Uber drivers won the right to be classed as workers, rather than self-employed, in late October.
The employment tribunal called the argument that drivers should be classed as self-employed contractors and therefore not be eligible for basic benefits "faintly ridiculous".
Employment law experts said that while the outcome of the case could be far-reaching, it does not set a legal precedent that could encourage similar claims in other industries.
Holiday pay commission ruling
British Gas also lost a significant legal battle in October. The dispute between British Gas and a sales employee known as Mr Lock focuses on whether the energy company was right to pay him and other staff who earn commission just their basic pay after they returned to work from a holiday.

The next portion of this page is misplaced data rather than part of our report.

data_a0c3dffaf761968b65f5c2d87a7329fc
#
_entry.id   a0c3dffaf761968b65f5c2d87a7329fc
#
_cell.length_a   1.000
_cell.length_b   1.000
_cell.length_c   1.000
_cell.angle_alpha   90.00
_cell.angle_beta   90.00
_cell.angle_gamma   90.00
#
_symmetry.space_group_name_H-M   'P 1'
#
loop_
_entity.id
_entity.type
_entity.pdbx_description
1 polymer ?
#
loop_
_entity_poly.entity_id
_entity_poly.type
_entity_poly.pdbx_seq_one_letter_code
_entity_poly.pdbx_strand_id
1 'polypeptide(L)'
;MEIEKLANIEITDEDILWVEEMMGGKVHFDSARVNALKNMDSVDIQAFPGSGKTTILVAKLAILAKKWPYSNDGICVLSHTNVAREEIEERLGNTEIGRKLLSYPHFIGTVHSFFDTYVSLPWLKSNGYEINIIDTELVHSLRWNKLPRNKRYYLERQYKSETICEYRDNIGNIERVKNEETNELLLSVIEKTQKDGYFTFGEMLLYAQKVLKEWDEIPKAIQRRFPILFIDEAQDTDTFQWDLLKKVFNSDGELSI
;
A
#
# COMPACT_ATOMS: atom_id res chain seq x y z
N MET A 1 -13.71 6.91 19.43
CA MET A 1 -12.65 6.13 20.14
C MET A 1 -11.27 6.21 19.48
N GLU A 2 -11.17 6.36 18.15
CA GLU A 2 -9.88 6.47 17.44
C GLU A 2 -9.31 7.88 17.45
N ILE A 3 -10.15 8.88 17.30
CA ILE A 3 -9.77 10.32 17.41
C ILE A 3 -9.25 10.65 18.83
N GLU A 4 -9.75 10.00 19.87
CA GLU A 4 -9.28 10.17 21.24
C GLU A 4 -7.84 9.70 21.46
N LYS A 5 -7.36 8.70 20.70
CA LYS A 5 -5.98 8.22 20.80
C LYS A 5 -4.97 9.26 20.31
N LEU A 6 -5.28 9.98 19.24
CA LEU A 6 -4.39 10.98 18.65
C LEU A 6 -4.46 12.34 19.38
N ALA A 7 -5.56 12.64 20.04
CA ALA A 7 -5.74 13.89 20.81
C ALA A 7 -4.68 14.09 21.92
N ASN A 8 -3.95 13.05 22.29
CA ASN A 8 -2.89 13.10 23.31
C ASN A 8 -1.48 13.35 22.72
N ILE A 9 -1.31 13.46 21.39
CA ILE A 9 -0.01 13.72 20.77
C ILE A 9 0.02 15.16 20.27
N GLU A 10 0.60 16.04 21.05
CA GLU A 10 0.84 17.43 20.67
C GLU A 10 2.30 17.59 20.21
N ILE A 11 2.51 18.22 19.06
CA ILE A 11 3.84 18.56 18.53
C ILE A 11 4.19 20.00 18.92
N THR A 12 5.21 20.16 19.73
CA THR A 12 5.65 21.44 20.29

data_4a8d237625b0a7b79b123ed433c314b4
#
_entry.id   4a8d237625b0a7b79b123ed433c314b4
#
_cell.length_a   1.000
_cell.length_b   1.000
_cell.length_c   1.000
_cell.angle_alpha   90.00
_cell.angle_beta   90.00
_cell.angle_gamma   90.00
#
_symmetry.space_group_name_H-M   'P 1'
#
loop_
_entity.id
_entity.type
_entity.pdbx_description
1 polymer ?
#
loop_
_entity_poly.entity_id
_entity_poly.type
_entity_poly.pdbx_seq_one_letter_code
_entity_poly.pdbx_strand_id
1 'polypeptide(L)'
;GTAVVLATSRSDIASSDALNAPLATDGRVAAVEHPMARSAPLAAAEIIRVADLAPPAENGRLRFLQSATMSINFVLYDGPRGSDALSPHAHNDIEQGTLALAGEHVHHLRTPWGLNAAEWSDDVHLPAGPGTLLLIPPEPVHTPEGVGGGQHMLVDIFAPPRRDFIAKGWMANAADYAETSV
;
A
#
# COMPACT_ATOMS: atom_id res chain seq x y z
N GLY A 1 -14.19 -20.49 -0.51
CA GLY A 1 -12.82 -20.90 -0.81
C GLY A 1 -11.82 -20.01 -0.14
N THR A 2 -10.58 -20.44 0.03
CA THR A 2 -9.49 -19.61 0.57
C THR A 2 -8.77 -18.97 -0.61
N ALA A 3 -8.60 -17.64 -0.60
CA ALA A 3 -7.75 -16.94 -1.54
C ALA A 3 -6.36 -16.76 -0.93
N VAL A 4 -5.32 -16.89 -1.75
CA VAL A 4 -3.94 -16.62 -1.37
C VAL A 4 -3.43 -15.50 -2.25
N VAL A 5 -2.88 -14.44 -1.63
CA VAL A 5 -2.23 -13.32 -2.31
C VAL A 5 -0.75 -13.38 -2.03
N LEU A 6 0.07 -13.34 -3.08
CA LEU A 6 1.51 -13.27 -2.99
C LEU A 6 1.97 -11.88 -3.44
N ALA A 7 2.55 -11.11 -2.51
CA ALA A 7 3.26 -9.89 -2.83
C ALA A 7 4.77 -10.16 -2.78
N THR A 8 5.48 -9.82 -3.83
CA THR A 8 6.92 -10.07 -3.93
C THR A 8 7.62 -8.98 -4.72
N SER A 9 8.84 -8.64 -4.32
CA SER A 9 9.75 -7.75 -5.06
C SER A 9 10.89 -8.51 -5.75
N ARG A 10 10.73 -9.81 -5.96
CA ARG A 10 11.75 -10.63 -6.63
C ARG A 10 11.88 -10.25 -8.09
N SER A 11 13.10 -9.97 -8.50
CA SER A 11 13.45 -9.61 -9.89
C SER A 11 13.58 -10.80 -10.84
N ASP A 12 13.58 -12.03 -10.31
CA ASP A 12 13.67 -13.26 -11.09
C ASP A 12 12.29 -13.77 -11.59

The European Court of Justice (ECJ) said that normal remuneration included commission, and the Court of Appeal also found in Lock's favour by ruling that commission earnings must be taken into account when calculating holiday pay.
Our pick of October:
The relationship between employer and employee is moving from ‘parent-child’ to ‘adult-adult’, according to Lynda Gratton, professor of management practice at London Business School.
We look back at the highlights from 2016’s HR Tech World show in Paris
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